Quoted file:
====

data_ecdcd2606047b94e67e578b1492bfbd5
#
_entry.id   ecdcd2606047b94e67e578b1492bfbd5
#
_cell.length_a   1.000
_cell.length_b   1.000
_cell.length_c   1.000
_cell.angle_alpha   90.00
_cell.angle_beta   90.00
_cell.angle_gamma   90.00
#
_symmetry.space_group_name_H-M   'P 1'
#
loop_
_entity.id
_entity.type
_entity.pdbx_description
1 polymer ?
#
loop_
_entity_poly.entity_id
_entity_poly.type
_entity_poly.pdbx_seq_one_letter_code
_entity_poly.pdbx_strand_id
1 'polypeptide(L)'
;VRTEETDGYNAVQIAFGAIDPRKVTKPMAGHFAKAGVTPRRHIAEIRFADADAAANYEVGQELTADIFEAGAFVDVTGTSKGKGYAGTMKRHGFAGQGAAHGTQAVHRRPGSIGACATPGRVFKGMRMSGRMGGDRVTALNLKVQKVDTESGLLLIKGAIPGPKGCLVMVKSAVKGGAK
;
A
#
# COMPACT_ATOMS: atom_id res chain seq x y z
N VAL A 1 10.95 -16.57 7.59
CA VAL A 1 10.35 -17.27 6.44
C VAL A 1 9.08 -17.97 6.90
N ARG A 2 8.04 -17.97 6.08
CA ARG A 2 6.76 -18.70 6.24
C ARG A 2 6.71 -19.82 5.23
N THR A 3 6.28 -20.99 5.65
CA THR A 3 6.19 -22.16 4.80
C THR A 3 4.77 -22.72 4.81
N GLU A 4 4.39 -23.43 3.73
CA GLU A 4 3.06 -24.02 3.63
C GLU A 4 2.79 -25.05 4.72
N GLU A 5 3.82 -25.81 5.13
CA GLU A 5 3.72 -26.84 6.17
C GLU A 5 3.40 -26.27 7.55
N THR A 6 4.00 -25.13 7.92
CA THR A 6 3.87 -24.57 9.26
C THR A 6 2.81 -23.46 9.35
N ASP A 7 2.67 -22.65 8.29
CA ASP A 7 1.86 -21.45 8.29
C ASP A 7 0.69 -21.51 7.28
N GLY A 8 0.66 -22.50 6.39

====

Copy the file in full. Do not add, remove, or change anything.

data_ecdcd2606047b94e67e578b1492bfbd5
#
_entry.id   ecdcd2606047b94e67e578b1492bfbd5
#
_cell.length_a   1.000
_cell.length_b   1.000
_cell.length_c   1.000
_cell.angle_alpha   90.00
_cell.angle_beta   90.00
_cell.angle_gamma   90.00
#
_symmetry.space_group_name_H-M   'P 1'
#
loop_
_entity.id
_entity.type
_entity.pdbx_description
1 polymer ?
#
loop_
_entity_poly.entity_id
_entity_poly.type
_entity_poly.pdbx_seq_one_letter_code
_entity_poly.pdbx_strand_id
1 'polypeptide(L)'
;VRTEETDGYNAVQIAFGAIDPRKVTKPMAGHFAKAGVTPRRHIAEIRFADADAAANYEVGQELTADIFEAGAFVDVTGTSKGKGYAGTMKRHGFAGQGAAHGTQAVHRRPGSIGACATPGRVFKGMRMSGRMGGDRVTALNLKVQKVDTESGLLLIKGAIPGPKGCLVMVKSAVKGGAK
;
A
#
# COMPACT_ATOMS: atom_id res chain seq x y z
N VAL A 1 10.95 -16.57 7.59
CA VAL A 1 10.35 -17.27 6.44
C VAL A 1 9.08 -17.97 6.90
N ARG A 2 8.04 -17.97 6.08
CA ARG A 2 6.76 -18.70 6.24
C ARG A 2 6.71 -19.82 5.23
N THR A 3 6.28 -20.99 5.65
CA THR A 3 6.19 -22.16 4.80
C THR A 3 4.77 -22.72 4.81
N GLU A 4 4.39 -23.43 3.73
CA GLU A 4 3.06 -24.02 3.63
C GLU A 4 2.79 -25.05 4.72
N GLU A 5 3.82 -25.81 5.13
CA GLU A 5 3.72 -26.84 6.17
C GLU A 5 3.40 -26.27 7.55
N THR A 6 4.00 -25.13 7.92
CA THR A 6 3.87 -24.57 9.26
C THR A 6 2.81 -23.46 9.35
N ASP A 7 2.67 -22.65 8.29
CA ASP A 7 1.86 -21.45 8.29
C ASP A 7 0.69 -21.51 7.28
N GLY A 8 0.66 -22.50 6.39